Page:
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AGLO 1972 No. 67 -
Attorney General Slade Gorton

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                                                                 August 23, 1972
Honorable A. L. Rasmussen
State Senator, 29th District
5415 A Street
Tacoma, Washington 98408
                                                                                            Cite as:  AGLO 1972 No. 67 (not official)
Dear Sir:
            This is written in response to your recent letter requesting our opinion with regard to the authority of a county auditor to place a certain bond proposition of the city of Tacoma upon the September 19, 1972, election ballot where the request to the city council to place this matter before the people is submitted to the auditor less than forty-five days prior to that date.
            Within the body of your letter you have quoted from RCW 29.13.020.  The full text of the concluding paragraph of this statute, which is pertinent to your inquiry, reads as follows:
            "The county auditor, as ex officio supervisor of elections, upon request in the form of a resolution of the governing body of a city, town or district, presented to him at least forty-five days prior to the proposed election date, may, if he deems an emergency to exist, call a special election at any time in such city, town, or district and for the purpose of such special election he may combine, unite or divide precincts.  Such special election shall be conducted and notice thereof given in the manner provided by law."  (Emphasis supplied.)
            In AGO 1968 No. 30 [[to Lincoln E. Shropshire, Prosecuting Attorney, Yakima County on September 12, 1968]], copy enclosed, this office had occasion to devote a considerable amount of attention to the language of this statute.  We interpretively summarized this language as follows, at page 6 of the opinion:
             [[Orig. Op. Page 2]]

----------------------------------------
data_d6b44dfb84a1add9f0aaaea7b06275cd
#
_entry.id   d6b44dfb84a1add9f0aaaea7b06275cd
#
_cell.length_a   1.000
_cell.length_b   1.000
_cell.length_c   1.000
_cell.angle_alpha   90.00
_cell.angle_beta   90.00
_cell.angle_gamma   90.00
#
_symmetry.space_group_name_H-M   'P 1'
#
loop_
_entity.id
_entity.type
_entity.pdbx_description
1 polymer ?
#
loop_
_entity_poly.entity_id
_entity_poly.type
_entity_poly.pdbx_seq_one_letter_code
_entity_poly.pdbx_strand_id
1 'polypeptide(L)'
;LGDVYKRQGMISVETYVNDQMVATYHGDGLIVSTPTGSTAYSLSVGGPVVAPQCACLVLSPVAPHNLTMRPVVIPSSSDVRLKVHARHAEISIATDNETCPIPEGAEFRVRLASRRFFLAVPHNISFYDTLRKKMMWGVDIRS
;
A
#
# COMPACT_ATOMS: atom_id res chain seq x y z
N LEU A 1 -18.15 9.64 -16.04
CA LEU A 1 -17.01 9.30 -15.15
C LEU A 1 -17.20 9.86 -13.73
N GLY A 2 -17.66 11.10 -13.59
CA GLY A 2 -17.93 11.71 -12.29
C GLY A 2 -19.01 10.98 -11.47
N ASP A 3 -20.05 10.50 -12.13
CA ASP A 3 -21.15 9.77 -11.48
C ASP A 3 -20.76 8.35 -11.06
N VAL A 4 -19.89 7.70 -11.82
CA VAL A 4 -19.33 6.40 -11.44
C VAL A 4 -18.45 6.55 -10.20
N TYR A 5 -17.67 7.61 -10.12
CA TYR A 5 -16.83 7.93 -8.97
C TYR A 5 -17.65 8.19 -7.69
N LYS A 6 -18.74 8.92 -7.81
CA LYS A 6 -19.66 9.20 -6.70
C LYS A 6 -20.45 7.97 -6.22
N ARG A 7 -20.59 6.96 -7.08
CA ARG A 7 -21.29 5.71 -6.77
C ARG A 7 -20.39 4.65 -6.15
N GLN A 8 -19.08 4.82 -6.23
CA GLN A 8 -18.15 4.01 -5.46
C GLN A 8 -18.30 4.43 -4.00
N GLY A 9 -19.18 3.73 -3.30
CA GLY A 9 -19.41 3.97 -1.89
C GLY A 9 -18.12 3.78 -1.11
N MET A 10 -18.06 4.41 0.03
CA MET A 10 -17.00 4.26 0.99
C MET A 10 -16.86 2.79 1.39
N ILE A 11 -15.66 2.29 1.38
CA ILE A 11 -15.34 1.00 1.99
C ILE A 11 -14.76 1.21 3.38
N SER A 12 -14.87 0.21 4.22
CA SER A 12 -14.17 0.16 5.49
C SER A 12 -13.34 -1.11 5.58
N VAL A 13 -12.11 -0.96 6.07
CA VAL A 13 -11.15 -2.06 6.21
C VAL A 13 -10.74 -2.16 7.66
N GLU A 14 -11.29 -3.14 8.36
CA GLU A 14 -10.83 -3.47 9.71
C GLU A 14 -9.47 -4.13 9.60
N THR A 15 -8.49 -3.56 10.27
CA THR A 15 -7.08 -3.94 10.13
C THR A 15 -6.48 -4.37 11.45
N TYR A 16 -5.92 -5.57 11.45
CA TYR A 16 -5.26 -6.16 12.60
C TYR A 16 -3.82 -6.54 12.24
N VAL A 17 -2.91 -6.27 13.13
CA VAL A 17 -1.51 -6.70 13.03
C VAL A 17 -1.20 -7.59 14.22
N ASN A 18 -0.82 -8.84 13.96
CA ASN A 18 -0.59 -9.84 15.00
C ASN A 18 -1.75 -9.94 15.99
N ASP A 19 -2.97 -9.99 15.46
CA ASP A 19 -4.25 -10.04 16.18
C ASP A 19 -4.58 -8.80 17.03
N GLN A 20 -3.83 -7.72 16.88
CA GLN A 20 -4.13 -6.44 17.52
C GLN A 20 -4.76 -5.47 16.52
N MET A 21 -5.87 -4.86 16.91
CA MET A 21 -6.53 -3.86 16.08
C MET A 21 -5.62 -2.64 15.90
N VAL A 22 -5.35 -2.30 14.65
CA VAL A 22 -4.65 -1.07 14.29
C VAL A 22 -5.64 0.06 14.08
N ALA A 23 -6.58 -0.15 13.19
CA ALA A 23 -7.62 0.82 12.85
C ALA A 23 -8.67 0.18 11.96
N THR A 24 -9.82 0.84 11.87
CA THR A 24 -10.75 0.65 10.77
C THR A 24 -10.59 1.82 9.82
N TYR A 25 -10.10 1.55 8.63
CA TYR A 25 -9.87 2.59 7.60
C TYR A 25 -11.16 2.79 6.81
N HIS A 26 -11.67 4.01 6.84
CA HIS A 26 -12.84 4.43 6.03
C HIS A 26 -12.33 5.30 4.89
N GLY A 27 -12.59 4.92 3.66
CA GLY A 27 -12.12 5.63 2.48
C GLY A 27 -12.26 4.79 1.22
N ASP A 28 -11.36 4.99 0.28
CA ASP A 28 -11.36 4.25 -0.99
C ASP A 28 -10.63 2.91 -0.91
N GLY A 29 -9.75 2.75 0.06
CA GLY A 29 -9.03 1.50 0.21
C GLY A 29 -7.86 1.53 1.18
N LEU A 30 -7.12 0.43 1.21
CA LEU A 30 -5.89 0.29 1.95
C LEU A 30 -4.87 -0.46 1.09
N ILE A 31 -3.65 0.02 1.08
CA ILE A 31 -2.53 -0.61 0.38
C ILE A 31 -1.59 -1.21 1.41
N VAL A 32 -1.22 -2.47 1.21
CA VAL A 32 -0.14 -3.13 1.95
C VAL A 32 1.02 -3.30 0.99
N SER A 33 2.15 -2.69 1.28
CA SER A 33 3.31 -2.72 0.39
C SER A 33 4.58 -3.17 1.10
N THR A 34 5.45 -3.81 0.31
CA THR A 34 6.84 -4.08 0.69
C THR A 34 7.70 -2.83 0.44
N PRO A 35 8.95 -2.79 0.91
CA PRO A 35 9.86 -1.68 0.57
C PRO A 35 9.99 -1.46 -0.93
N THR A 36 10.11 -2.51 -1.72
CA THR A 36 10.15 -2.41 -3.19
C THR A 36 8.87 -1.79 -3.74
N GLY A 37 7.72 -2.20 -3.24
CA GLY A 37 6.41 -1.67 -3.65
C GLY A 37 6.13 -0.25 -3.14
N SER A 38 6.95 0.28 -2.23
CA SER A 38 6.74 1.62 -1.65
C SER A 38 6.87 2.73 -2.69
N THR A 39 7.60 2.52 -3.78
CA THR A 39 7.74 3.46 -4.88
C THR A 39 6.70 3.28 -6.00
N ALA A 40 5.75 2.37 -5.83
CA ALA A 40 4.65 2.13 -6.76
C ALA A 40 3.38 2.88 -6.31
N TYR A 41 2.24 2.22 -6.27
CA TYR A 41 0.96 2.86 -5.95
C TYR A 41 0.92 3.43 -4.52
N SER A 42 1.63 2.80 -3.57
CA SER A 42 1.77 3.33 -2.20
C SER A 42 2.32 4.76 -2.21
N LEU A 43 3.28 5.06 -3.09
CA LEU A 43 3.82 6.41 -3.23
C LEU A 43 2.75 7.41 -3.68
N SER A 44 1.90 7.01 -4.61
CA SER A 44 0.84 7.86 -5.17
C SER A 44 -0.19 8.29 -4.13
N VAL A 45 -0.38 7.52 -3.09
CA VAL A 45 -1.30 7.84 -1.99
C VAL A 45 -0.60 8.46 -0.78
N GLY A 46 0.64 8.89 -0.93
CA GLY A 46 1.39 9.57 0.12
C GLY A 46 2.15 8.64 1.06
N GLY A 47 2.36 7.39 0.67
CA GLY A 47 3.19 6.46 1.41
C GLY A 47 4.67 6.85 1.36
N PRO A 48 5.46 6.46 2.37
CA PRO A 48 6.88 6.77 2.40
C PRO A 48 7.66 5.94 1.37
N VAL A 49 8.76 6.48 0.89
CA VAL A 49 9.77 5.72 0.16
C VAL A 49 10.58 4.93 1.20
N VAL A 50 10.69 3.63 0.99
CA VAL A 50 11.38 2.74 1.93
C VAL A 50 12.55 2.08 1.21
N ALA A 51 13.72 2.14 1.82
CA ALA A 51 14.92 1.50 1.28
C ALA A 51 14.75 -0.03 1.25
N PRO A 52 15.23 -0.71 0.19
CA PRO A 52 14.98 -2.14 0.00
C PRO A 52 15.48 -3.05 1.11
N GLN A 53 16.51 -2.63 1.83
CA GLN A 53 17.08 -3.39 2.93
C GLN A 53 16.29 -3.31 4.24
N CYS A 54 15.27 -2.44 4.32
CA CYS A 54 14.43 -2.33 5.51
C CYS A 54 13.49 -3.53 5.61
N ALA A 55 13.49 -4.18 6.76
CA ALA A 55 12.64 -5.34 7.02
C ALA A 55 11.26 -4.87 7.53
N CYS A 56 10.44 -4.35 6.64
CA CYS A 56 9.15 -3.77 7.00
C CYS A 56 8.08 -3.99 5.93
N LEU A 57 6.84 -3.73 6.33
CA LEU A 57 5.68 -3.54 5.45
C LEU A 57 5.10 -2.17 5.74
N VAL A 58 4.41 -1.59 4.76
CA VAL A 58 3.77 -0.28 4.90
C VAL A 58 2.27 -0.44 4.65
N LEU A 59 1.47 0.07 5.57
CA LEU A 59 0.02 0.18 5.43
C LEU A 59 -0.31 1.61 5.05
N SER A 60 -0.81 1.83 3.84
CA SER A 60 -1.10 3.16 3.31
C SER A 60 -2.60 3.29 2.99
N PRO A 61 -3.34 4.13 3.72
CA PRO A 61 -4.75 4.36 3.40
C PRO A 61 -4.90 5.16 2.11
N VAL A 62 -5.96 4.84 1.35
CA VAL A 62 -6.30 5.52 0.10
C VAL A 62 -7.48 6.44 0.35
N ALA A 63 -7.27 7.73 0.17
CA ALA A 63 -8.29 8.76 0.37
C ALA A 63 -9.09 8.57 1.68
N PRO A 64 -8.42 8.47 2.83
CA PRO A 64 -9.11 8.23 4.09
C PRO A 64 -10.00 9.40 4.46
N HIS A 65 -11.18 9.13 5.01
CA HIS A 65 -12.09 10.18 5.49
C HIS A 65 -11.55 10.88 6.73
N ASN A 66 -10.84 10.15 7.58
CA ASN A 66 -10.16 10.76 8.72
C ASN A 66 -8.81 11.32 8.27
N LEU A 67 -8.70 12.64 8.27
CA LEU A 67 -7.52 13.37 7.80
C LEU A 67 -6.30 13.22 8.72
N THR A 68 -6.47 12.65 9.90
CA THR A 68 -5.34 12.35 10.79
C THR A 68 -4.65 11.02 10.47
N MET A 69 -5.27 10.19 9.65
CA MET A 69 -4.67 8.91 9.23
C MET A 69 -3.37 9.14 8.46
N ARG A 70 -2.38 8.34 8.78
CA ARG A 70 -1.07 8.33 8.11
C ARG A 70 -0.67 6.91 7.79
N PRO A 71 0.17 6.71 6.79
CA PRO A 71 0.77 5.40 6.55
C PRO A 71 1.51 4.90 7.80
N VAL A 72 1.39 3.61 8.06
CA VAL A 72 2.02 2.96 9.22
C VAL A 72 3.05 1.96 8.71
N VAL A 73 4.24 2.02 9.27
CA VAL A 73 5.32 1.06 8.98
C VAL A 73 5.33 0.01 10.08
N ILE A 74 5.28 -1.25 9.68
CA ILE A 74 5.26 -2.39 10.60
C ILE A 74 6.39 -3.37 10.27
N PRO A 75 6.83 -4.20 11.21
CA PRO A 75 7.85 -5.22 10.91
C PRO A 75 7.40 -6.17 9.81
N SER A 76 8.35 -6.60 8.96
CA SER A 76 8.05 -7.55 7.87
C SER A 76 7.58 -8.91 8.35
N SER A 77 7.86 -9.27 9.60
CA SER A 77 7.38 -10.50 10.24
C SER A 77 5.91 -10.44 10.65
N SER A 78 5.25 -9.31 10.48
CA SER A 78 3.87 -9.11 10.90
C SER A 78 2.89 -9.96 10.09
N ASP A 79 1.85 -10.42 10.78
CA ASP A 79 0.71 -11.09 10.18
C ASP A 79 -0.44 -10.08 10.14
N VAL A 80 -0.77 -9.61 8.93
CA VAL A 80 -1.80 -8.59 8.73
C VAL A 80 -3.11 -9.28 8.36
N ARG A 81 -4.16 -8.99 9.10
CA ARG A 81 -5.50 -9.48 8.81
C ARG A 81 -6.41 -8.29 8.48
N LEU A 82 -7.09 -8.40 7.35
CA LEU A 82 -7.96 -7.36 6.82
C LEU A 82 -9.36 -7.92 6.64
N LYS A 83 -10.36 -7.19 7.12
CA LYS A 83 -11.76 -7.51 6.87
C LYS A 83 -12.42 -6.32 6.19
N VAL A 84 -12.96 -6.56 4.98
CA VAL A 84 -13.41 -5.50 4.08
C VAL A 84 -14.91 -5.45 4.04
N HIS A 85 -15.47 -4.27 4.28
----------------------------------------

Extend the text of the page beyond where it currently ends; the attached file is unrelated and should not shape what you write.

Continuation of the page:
"From a reading of RCW 29.13.020 it is clear that in respect to special elections generally, the governing body of a municipality must submit a resolution to the auditor as the ex officio supervisor of elections at least forty-five days prior to the proposed election date.  Upon receipt of such a resolution, the auditor 'if he deems an emergency to exist' may call an election at any time.  If and when held, the election is to be conducted and notice thereof given in the manner provided by law.

            "The purpose of this statute would appear to be to give the auditor, as supervisor of elections, at least forty-five days to prepare for the conduct of a special election.  If the auditor finds an emergency to exist he may hold the election at any time within which he is able to perform the duties required of him in conducting an election."
            If the election is to be held on a date not less than forty-five days prior to the auditor's receipt of the request therefor, it is not necessary (we then concluded) for the auditor to find the existence of an emergency.  Conversely, if the auditor does find the existence of an emergency the statute permits him to set the election "at any time" ‑ including a time earlier than forty-five days after his receipt of the request.  Accord, City of Tacoma v. Greco, Supreme Court Cause No. 41686 (September 3, 1970) in which the Washington court upheld certain comparable action of the Pierce county auditor in setting the date for a 1970 election on petitions for the recall of members of the Tacoma city council.
            Therefore, assuming that the auditor has found the requisite emergency to exist in this case1/ we must  [[Orig. Op. Page 3]] conclude that he is acting within the scope of his authority when indicating his intention to place the subject Tacoma bond proposition on the September 19, 1972 ballot ‑ notwithstanding the fact that he did not receive the formal request therefor from the city council until some time after the forty-fifth day prior to this election date.
            We trust that the foregoing will be of assistance to you.
Very truly yours,
Philip H. Austin
Deputy Attorney General
                                                         ***   FOOTNOTES   ***
1/A probable basis for such a finding in the case here presented would be the fact that the state‑wide [[statewide]]primary election is scheduled to be held on Tuesday, September 19, 1972, in all voting precincts of this state.  Therefore, unless the Tacoma bond election is conducted on this date rather than a date forty-five or more days after receipt of the request, the auditor will be called upon to conduct the bond election separately from the primary, with obvious attendant increased costs to the taxpayers.